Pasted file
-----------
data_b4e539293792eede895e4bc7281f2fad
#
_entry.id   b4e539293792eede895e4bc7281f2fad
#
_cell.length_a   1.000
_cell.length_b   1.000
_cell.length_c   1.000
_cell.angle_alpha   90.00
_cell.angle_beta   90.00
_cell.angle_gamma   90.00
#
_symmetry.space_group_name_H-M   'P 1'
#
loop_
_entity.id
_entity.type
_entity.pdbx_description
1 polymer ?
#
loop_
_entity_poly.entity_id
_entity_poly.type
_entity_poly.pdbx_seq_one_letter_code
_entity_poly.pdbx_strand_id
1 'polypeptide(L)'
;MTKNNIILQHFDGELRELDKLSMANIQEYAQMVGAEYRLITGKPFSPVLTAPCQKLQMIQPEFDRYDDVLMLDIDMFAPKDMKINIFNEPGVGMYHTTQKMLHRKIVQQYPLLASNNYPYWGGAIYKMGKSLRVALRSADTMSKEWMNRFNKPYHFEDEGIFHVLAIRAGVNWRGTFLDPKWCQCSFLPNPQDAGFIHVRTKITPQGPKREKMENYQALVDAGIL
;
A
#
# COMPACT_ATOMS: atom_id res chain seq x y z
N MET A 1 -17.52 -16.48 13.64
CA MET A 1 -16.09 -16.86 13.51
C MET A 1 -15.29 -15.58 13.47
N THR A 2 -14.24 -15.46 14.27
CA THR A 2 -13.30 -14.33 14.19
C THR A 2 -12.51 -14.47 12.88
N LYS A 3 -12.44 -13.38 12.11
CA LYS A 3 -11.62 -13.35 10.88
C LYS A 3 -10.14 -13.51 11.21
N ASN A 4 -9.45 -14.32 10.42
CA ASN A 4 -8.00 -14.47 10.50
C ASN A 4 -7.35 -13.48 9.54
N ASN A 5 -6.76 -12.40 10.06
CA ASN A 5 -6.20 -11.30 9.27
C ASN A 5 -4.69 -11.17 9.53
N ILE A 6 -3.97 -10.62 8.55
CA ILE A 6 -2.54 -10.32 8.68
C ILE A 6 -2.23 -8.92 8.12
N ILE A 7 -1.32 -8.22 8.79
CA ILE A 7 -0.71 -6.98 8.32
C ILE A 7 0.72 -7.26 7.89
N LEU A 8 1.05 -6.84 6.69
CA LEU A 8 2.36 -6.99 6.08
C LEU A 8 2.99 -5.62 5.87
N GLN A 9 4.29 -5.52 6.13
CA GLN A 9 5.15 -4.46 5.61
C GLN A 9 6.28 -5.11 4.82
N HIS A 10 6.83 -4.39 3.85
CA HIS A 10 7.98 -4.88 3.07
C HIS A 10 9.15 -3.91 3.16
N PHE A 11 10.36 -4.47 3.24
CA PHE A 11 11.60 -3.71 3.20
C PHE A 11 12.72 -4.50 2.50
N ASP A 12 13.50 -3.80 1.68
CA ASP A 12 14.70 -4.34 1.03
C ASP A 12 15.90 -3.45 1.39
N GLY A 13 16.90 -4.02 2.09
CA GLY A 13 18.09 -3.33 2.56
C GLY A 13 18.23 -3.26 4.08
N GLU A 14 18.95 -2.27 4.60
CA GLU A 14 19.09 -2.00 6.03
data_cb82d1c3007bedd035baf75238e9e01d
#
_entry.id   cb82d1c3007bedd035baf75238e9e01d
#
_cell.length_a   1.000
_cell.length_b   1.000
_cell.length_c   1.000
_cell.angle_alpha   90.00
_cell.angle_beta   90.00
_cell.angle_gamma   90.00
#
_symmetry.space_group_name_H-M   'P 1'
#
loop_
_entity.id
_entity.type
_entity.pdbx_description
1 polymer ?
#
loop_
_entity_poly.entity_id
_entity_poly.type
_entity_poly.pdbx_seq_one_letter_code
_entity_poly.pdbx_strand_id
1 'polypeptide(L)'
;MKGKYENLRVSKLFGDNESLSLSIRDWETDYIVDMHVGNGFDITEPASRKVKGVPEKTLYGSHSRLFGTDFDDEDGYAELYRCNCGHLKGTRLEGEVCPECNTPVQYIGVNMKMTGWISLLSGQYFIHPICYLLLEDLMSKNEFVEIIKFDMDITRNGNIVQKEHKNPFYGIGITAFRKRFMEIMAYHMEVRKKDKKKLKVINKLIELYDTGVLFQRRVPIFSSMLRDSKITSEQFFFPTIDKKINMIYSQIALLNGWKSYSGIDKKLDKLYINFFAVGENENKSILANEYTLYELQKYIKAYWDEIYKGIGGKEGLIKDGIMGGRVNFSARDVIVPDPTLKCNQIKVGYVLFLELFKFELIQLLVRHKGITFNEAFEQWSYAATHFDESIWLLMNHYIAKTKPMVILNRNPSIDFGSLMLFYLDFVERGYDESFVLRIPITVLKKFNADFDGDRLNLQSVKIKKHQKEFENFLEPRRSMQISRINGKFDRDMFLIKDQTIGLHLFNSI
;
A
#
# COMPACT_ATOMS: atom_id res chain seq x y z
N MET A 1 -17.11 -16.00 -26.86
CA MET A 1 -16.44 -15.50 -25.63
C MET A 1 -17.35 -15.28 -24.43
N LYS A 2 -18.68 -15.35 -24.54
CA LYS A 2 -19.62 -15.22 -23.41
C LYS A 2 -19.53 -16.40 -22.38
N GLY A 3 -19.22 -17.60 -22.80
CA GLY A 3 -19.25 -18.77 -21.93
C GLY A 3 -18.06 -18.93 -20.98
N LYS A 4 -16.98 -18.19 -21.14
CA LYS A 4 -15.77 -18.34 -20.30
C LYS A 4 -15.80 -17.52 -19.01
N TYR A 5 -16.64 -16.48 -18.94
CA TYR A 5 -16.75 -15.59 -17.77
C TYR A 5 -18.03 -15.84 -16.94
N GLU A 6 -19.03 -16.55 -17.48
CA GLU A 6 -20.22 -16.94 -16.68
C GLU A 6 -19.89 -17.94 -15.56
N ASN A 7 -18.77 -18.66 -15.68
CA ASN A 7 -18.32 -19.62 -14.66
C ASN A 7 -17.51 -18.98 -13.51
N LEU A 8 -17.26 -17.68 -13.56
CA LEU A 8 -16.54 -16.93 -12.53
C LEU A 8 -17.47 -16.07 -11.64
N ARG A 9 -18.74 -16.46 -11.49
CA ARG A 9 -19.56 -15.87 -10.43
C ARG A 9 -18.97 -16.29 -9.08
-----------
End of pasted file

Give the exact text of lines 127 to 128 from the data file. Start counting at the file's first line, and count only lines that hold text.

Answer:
CA ARG A 9 -19.56 -15.87 -10.43
C ARG A 9 -18.97 -16.29 -9.08